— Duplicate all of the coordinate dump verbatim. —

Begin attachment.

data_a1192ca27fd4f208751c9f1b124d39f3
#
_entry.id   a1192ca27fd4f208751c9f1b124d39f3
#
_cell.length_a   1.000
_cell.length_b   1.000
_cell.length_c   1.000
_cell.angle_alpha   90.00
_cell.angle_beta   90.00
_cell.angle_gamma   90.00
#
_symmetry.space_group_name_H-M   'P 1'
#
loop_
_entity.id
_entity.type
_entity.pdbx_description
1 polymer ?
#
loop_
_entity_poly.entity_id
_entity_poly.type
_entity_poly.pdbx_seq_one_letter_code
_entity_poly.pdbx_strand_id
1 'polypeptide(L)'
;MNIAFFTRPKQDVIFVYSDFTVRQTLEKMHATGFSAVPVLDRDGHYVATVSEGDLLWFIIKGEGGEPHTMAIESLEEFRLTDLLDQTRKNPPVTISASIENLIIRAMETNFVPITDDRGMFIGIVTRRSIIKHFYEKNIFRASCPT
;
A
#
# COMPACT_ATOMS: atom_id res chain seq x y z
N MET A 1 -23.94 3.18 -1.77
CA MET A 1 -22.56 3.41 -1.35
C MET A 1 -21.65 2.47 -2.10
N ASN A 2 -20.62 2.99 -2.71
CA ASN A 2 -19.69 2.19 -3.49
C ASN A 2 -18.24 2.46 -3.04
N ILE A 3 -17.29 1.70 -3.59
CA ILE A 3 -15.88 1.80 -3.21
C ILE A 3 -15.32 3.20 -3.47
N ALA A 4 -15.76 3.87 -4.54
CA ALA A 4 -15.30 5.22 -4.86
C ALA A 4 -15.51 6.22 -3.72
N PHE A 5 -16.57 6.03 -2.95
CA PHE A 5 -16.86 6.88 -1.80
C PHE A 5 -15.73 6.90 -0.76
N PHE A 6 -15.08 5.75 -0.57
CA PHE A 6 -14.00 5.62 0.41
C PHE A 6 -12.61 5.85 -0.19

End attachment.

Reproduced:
data_a1192ca27fd4f208751c9f1b124d39f3
#
_entry.id   a1192ca27fd4f208751c9f1b124d39f3
#
_cell.length_a   1.000
_cell.length_b   1.000
_cell.length_c   1.000
_cell.angle_alpha   90.00
_cell.angle_beta   90.00
_cell.angle_gamma   90.00
#
_symmetry.space_group_name_H-M   'P 1'
#
loop_
_entity.id
_entity.type
_entity.pdbx_description
1 polymer ?
#
loop_
_entity_poly.entity_id
_entity_poly.type
_entity_poly.pdbx_seq_one_letter_code
_entity_poly.pdbx_strand_id
1 'polypeptide(L)'
;MNIAFFTRPKQDVIFVYSDFTVRQTLEKMHATGFSAVPVLDRDGHYVATVSEGDLLWFIIKGEGGEPHTMAIESLEEFRLTDLLDQTRKNPPVTISASIENLIIRAMETNFVPITDDRGMFIGIVTRRSIIKHFYEKNIFRASCPT
;
A
#
# COMPACT_ATOMS: atom_id res chain seq x y z
N MET A 1 -23.94 3.18 -1.77
CA MET A 1 -22.56 3.41 -1.35
C MET A 1 -21.65 2.47 -2.10
N ASN A 2 -20.62 2.99 -2.71
CA ASN A 2 -19.69 2.19 -3.49
C ASN A 2 -18.24 2.46 -3.04
N ILE A 3 -17.29 1.70 -3.59
CA ILE A 3 -15.88 1.80 -3.21
C ILE A 3 -15.32 3.20 -3.47
N ALA A 4 -15.76 3.87 -4.54
CA ALA A 4 -15.30 5.22 -4.86
C ALA A 4 -15.51 6.22 -3.72
N PHE A 5 -16.57 6.03 -2.95
CA PHE A 5 -16.86 6.88 -1.80
C PHE A 5 -15.73 6.90 -0.76
N PHE A 6 -15.08 5.75 -0.57
CA PHE A 6 -14.00 5.62 0.41
C PHE A 6 -12.61 5.85 -0.19